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In the 1989 film Field Of Dreams, Ray Kinsella, played by Kevin Costner, plows under his corn field in Iowa to build a baseball field. The story begins when Ray hears a voice in the middle of the night that whispers, “if you build it, he will come.” After debating the idea with his wife, she eventually agrees and Ray builds a baseball diamond. Time goes by, and nothing happens. All hope is almost lost until miraculously one day the long deceased baseball player Shoeless Joe Jackson appears on the field. Ray’s dream begins to become a reality. Without ruining too much of the story, we’ll just say that the figure referred to as “he” eventually comes, and Ray’s efforts are rewarded.
You are probably thinking why is this relevant to financials markets? Well, we have been focusing a lot on the implications of an improving housing market in the United States because we believe that if you build it (i.e., houses), growth will come. For the past 3 years, Ben Bernanke has tried to ease our pain by pushing interest rates down to historic lows. Although we’ve had our doubts and disagreements with some of the Chairman’s policies, the fact that homebuilder sentiment is now at a 5-year high is certainly an accomplishment of the Fed’s resolve. Housing is the economy’s shoeless Joe Jackson as it is the first link in the chain between Fed policy and economic prosperity. With Chairman Bernanke’s efforts now beginning to bear fruit, will the rest of the economy follow through? Today’s report highlights what we can expect now that housing sentiment has risen for a full year. We’ll be visiting Iowa this week, where home sales are up for a 13th straight month according to the Iowa Association of Realtors. Wonder if we’ll see any farmers plowing their corn fields to build a house … or maybe a baseball diamond?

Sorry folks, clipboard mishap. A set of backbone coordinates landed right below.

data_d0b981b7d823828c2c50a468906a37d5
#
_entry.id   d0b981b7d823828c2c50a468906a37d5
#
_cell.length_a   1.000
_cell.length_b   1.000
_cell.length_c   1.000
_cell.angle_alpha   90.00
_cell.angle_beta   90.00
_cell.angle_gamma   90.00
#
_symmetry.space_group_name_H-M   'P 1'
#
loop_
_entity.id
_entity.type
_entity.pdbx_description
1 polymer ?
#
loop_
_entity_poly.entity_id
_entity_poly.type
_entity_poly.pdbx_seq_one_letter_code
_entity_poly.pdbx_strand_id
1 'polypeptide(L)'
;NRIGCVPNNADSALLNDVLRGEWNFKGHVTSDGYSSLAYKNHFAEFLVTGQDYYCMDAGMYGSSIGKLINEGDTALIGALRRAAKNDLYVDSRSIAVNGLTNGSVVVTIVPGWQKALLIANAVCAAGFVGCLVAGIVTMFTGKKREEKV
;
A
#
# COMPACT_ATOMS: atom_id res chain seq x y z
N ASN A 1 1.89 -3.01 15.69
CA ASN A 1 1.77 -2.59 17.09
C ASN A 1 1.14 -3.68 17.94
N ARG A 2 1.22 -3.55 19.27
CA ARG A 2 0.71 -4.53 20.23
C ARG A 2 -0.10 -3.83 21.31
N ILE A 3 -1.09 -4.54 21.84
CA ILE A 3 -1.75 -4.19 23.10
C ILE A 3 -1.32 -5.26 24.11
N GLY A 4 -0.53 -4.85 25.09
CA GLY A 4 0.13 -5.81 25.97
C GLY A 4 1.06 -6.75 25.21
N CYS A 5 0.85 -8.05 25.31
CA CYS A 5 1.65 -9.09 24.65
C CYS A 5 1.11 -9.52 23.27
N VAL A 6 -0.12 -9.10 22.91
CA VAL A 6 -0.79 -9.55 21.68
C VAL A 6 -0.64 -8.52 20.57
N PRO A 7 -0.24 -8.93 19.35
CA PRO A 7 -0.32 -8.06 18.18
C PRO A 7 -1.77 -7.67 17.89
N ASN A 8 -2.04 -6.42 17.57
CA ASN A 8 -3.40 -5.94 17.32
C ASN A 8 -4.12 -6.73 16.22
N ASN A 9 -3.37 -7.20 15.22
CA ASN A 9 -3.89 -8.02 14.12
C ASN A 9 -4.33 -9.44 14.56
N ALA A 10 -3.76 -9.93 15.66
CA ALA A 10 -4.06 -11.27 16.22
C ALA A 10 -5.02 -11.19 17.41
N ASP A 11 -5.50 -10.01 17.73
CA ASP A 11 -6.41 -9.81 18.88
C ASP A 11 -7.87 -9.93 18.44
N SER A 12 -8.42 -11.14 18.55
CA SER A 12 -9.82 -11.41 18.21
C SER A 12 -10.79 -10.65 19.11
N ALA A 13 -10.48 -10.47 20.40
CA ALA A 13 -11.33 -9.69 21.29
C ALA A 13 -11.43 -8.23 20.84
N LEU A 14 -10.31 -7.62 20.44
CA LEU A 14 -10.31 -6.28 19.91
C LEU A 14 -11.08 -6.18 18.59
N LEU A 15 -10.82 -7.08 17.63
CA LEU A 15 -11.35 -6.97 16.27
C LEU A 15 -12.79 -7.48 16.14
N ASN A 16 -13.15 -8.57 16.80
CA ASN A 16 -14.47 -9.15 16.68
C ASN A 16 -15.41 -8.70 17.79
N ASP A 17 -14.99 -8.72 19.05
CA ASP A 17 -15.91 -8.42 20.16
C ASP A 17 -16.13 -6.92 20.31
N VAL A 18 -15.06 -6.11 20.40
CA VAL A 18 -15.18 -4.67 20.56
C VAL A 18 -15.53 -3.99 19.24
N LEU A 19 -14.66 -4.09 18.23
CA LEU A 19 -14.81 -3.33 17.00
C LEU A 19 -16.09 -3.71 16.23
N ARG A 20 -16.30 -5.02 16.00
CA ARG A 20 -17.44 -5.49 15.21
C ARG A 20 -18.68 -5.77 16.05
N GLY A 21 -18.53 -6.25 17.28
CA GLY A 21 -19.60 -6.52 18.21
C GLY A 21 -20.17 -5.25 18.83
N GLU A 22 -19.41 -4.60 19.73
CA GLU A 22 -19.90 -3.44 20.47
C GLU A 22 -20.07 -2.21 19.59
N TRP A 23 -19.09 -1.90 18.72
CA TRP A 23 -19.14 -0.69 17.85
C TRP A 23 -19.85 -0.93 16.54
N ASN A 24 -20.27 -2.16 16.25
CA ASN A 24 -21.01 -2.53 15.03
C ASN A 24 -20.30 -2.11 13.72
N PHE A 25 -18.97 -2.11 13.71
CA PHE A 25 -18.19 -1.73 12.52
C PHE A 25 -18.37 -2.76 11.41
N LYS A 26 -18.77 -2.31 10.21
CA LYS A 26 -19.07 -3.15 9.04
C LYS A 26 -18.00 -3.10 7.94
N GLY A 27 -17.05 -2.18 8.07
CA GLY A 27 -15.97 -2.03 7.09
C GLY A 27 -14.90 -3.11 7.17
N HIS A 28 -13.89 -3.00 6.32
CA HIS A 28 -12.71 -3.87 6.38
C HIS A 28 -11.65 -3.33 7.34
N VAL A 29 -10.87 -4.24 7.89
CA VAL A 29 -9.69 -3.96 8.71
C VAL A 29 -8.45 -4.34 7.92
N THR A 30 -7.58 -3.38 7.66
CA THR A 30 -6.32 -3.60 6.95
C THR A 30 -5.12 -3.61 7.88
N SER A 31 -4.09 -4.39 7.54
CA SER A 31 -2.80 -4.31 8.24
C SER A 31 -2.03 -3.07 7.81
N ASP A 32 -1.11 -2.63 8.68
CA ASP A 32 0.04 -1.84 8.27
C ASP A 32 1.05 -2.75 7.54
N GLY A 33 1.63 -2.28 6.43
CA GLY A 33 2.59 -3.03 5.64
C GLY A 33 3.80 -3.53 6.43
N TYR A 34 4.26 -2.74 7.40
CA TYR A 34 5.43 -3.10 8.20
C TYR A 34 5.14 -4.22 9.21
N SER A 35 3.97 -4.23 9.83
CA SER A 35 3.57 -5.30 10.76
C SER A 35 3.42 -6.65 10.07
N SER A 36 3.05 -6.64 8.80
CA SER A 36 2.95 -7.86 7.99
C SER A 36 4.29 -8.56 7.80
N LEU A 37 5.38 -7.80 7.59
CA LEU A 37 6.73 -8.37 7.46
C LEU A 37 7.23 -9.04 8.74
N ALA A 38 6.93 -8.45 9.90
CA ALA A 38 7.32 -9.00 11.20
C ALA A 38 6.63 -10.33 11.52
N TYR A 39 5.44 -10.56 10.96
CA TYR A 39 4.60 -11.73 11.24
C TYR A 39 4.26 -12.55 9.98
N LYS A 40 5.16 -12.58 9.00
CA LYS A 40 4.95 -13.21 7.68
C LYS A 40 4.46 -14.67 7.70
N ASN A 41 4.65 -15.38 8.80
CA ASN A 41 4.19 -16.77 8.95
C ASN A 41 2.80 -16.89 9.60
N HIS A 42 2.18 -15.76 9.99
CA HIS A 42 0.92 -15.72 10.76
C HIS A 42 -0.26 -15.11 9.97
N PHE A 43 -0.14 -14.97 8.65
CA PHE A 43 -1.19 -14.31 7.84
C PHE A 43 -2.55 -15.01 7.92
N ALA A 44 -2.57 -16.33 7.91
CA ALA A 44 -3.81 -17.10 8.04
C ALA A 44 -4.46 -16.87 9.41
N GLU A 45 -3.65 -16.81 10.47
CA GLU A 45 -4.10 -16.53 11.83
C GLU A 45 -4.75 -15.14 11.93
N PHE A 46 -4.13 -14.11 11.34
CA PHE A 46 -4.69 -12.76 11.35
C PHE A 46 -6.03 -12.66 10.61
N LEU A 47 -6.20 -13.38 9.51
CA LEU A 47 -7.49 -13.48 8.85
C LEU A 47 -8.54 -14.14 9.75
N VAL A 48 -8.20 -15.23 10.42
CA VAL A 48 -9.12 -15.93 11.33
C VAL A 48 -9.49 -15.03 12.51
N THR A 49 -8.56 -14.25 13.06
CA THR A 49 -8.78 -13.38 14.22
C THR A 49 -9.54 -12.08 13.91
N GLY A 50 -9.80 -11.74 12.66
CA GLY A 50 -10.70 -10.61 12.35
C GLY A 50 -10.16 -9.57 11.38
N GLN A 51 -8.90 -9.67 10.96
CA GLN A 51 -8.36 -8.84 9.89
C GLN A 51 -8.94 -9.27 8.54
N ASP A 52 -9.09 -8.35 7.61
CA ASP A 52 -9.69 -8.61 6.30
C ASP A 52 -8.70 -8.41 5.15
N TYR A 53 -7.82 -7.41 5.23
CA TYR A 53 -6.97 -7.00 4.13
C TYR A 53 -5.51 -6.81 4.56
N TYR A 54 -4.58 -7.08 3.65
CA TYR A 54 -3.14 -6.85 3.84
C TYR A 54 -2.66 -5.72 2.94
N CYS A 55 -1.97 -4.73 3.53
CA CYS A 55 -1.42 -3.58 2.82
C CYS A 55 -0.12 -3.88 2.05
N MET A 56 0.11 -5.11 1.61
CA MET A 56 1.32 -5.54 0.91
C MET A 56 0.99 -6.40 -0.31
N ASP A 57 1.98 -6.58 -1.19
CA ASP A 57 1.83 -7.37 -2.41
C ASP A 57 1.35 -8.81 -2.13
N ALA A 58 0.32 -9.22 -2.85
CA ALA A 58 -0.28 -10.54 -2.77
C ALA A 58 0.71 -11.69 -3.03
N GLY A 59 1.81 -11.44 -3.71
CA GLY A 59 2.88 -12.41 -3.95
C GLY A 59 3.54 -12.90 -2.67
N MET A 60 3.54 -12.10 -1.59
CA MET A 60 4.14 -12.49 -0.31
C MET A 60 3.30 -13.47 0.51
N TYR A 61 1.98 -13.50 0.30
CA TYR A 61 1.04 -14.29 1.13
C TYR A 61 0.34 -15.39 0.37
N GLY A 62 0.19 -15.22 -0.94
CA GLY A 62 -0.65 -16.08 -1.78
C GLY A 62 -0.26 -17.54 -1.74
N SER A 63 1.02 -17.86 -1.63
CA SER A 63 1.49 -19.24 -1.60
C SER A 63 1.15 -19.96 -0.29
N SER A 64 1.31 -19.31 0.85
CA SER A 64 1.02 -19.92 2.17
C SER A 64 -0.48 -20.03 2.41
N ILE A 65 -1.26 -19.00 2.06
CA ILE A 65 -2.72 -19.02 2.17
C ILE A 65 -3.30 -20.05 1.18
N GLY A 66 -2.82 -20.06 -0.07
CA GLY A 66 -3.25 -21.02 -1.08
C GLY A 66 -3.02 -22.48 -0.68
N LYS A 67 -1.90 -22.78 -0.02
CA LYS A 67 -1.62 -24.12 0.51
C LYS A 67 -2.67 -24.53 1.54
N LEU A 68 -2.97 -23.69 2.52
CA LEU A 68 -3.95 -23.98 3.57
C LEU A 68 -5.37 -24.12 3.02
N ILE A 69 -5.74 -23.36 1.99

The level of the WTLEI declined slightly last week despite a relatively good week for global equities. Thus far in August, regional PMI reports have been mixed with the Empire Fed ticking down and the Philly Fed ticking up. This week will be a quiet one for regional PMIs – the next PMI report to be released will be the Dallas Fed next Monday. Stay tuned!
Weakness in the WTLEI last week was driven mainly by a combination of mixed economic data and weaker sentiment readings. Both commodities and global cyclical equities remained relatively flat for the week. On the economic front, the policy outlook rose considerably, but was offset by weakness in credit conditions. Aggregate sentiment measures proved to be relatively lackluster last week.
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